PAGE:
By NICHOLAS JOHANSEN
Appeals by three men convicted of importing almost 100 kilograms of cocaine into Kelowna in 2010 have been dismissed.
Clifford Montgomery, Salvador Ascencio-Chavez and Tariq Aslam were convicted of possession of cocaine for the purpose of trafficking and conspiracy to traffic in cocaine, while Montgomery and Ascencio-Chavez were also convicted of conspiracy to import cocaine back in August 2014.
Montgomery, a West Kelowna man, was given a 14-year sentence for orchestrating the importation of a large fruit grinder into Kelowna from Argentina in September 2010.
Customs officials in Vancouver found 97 kg of cocaine hidden in the machine upon inspection. The RCMP removed most of the cocaine, and replaced it with a similar looking white powder, as well as attaching audio recording equipment in the machine, before sending it on to its original destination, a storage facility in Kelowna.
A warrant for a wiretap of all the communications of people in close proximity to the machine was granted on Sept. 29.
On Oct. 1, Montgomery, Aslam and Ascencio-Chavez took the machine from the facility, using a trailer, and towed it to a rural property on Hwy. 97C called Aspen Hills Ranch.
Montgomery was eventually arrested on Oct. 4 and his house was searched by police. Aslam and Ascencio-Chavez were arrested nine days later in California, near the United States-Mexico border. The pair was sent back to Canada to stand trial.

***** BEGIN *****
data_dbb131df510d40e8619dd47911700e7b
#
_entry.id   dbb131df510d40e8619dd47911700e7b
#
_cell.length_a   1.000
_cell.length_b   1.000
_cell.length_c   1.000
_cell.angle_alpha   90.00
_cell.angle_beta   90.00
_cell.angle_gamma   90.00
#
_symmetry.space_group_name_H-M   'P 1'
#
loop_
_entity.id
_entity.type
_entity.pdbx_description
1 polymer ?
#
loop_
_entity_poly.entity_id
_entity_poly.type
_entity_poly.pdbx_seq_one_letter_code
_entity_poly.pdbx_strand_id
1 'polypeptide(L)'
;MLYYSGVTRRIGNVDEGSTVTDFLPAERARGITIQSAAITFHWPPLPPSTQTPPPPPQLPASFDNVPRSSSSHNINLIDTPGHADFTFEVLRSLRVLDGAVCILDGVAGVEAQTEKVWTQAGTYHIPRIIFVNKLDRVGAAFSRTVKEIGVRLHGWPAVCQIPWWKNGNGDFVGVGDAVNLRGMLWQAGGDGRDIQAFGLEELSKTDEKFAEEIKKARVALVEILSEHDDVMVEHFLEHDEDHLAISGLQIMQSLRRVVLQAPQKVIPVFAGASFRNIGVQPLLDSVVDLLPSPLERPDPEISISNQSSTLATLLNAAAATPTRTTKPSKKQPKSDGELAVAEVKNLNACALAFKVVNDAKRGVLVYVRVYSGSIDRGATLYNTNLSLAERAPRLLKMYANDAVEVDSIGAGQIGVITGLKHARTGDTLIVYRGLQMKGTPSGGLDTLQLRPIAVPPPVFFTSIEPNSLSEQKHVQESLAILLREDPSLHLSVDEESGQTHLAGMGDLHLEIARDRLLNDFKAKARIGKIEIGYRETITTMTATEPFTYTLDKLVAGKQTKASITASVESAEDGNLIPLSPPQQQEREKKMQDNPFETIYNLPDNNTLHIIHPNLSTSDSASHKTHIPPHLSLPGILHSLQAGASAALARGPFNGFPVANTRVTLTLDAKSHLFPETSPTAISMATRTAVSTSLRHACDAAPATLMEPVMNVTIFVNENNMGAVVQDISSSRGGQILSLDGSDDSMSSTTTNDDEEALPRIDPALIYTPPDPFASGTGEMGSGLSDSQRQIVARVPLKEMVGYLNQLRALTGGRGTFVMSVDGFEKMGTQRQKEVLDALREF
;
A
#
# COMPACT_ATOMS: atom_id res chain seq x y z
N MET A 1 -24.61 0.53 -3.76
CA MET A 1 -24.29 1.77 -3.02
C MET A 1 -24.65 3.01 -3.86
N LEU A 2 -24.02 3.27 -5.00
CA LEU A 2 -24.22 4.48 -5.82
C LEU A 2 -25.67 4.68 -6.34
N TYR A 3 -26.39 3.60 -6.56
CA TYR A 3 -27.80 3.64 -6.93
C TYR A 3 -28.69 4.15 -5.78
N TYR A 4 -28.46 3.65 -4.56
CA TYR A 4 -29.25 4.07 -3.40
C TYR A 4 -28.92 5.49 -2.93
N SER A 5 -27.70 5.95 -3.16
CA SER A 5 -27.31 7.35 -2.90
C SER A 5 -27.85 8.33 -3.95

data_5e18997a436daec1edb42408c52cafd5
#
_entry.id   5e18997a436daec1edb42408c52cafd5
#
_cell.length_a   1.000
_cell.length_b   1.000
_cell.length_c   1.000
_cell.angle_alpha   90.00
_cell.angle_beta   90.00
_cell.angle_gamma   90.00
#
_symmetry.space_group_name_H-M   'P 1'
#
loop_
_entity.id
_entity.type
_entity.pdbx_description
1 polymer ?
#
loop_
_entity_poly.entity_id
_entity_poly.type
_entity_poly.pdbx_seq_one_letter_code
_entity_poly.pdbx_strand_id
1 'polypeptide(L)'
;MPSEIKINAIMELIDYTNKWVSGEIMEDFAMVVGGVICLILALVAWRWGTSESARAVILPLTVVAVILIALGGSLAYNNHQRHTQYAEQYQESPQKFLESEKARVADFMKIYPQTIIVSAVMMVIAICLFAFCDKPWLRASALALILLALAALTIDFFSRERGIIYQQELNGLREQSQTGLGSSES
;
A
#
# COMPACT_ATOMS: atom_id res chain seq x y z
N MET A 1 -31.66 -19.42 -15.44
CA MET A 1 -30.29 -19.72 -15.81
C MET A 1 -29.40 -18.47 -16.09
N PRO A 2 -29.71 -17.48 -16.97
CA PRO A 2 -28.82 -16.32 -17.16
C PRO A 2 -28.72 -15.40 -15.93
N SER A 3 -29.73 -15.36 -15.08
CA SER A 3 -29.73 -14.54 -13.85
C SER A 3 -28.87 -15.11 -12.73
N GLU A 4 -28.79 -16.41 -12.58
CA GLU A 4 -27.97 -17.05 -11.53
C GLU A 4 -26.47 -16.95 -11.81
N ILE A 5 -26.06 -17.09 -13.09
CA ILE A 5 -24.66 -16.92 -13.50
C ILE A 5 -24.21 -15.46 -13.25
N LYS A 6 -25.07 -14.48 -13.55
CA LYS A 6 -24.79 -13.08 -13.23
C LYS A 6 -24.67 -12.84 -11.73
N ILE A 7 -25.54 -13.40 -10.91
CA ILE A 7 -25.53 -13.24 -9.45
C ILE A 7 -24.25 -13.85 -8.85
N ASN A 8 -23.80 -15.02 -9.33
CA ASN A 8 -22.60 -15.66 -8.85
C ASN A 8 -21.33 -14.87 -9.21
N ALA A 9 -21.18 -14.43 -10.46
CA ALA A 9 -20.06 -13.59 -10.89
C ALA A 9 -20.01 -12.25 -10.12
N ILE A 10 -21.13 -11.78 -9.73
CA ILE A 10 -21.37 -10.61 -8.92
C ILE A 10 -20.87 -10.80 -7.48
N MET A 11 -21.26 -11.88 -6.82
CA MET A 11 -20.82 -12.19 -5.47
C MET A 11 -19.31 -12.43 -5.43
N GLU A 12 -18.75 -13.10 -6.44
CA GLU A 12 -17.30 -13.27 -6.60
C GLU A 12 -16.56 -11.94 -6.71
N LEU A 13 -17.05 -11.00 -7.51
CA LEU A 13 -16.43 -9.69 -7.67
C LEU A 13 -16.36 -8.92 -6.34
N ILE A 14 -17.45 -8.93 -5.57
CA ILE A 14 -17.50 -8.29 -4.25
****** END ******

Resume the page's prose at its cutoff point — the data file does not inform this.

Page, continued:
Montgomery, Aslam and Ascencio-Chavez appealed their convictions, claiming the trial judge erred in upholding the validity of the wiretap and the search warrant of Montgomery's house, upholding the arrest of Montgomery, admitting evidence from Montgomery's BlackBerry phone and failing to declare a mistrial, among other claims of error.
“On this appeal, Mr. Ascencio, Mr. Montgomery, and Mr. Aslam challenge almost all of the rulings made during the trial that were decided against them,” wrote Justice David Frankel, in his appeaI decision. “In addition, they raise several issues in relation to the judge’s reasons for conviction. A number of the grounds are common to all three appeals. Collectively, the appellants raise 13 main grounds of appeal, several of which have multiple sub-grounds.”
Justice Frankel dismissed all claims of error by the appellants and upheld the original trial judge's findings, which were reached after an almost 70-day trial in 2014.
“The verdicts were reasonable and supported by the evidence,” Frankel wrote.